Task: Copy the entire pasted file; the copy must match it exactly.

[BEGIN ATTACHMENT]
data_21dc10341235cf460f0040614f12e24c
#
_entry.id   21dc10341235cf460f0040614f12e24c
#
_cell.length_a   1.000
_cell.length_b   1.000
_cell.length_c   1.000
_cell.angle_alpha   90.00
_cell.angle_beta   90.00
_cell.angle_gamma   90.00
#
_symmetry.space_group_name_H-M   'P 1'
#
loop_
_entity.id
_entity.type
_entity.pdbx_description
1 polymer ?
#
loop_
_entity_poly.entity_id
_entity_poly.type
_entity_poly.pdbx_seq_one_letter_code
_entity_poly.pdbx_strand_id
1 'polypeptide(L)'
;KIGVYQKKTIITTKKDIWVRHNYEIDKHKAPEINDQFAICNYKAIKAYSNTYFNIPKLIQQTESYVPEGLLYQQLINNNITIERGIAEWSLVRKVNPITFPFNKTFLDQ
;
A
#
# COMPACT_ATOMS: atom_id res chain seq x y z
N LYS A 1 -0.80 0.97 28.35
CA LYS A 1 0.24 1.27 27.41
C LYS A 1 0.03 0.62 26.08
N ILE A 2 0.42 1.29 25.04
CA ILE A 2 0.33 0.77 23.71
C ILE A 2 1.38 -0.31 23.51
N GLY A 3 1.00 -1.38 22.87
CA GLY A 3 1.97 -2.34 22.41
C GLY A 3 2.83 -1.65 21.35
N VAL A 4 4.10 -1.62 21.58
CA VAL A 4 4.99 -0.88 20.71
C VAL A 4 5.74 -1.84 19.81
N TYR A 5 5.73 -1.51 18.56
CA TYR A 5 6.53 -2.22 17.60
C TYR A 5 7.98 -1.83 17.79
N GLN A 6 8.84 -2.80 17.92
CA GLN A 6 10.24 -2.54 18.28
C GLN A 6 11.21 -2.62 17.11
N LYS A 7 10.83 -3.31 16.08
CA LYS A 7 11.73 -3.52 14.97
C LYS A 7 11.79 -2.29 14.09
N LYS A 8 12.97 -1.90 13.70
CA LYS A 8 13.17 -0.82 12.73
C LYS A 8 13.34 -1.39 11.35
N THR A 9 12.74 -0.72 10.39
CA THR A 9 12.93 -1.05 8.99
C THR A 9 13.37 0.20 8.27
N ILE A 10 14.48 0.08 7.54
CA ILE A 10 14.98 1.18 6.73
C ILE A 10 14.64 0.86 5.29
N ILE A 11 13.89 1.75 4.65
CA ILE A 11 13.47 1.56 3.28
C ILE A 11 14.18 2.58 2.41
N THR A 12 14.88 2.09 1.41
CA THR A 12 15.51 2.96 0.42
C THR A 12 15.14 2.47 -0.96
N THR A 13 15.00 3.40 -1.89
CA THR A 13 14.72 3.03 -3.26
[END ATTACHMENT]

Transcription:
data_21dc10341235cf460f0040614f12e24c
#
_entry.id   21dc10341235cf460f0040614f12e24c
#
_cell.length_a   1.000
_cell.length_b   1.000
_cell.length_c   1.000
_cell.angle_alpha   90.00
_cell.angle_beta   90.00
_cell.angle_gamma   90.00
#
_symmetry.space_group_name_H-M   'P 1'
#
loop_
_entity.id
_entity.type
_entity.pdbx_description
1 polymer ?
#
loop_
_entity_poly.entity_id
_entity_poly.type
_entity_poly.pdbx_seq_one_letter_code
_entity_poly.pdbx_strand_id
1 'polypeptide(L)'
;KIGVYQKKTIITTKKDIWVRHNYEIDKHKAPEINDQFAICNYKAIKAYSNTYFNIPKLIQQTESYVPEGLLYQQLINNNITIERGIAEWSLVRKVNPITFPFNKTFLDQ
;
A
#
# COMPACT_ATOMS: atom_id res chain seq x y z
N LYS A 1 -0.80 0.97 28.35
CA LYS A 1 0.24 1.27 27.41
C LYS A 1 0.03 0.62 26.08
N ILE A 2 0.42 1.29 25.04
CA ILE A 2 0.33 0.77 23.71
C ILE A 2 1.38 -0.31 23.51
N GLY A 3 1.00 -1.38 22.87
CA GLY A 3 1.97 -2.34 22.41
C GLY A 3 2.83 -1.65 21.35
N VAL A 4 4.10 -1.62 21.58
CA VAL A 4 4.99 -0.88 20.71
C VAL A 4 5.74 -1.84 19.81
N TYR A 5 5.73 -1.51 18.56
CA TYR A 5 6.53 -2.22 17.60
C TYR A 5 7.98 -1.83 17.79
N GLN A 6 8.84 -2.80 17.92
CA GLN A 6 10.24 -2.54 18.28
C GLN A 6 11.21 -2.62 17.11
N LYS A 7 10.83 -3.31 16.08
CA LYS A 7 11.73 -3.52 14.97
C LYS A 7 11.79 -2.29 14.09
N LYS A 8 12.97 -1.90 13.70
CA LYS A 8 13.17 -0.82 12.73
C LYS A 8 13.34 -1.39 11.35
N THR A 9 12.74 -0.72 10.39
CA THR A 9 12.93 -1.05 8.99
C THR A 9 13.37 0.20 8.27
N ILE A 10 14.48 0.08 7.54
CA ILE A 10 14.98 1.18 6.73
C ILE A 10 14.64 0.86 5.29
N ILE A 11 13.89 1.75 4.65
CA ILE A 11 13.47 1.56 3.28
C ILE A 11 14.18 2.58 2.41
N THR A 12 14.88 2.09 1.41
CA THR A 12 15.51 2.96 0.42
C THR A 12 15.14 2.47 -0.96
N THR A 13 15.00 3.40 -1.89
CA THR A 13 14.72 3.03 -3.26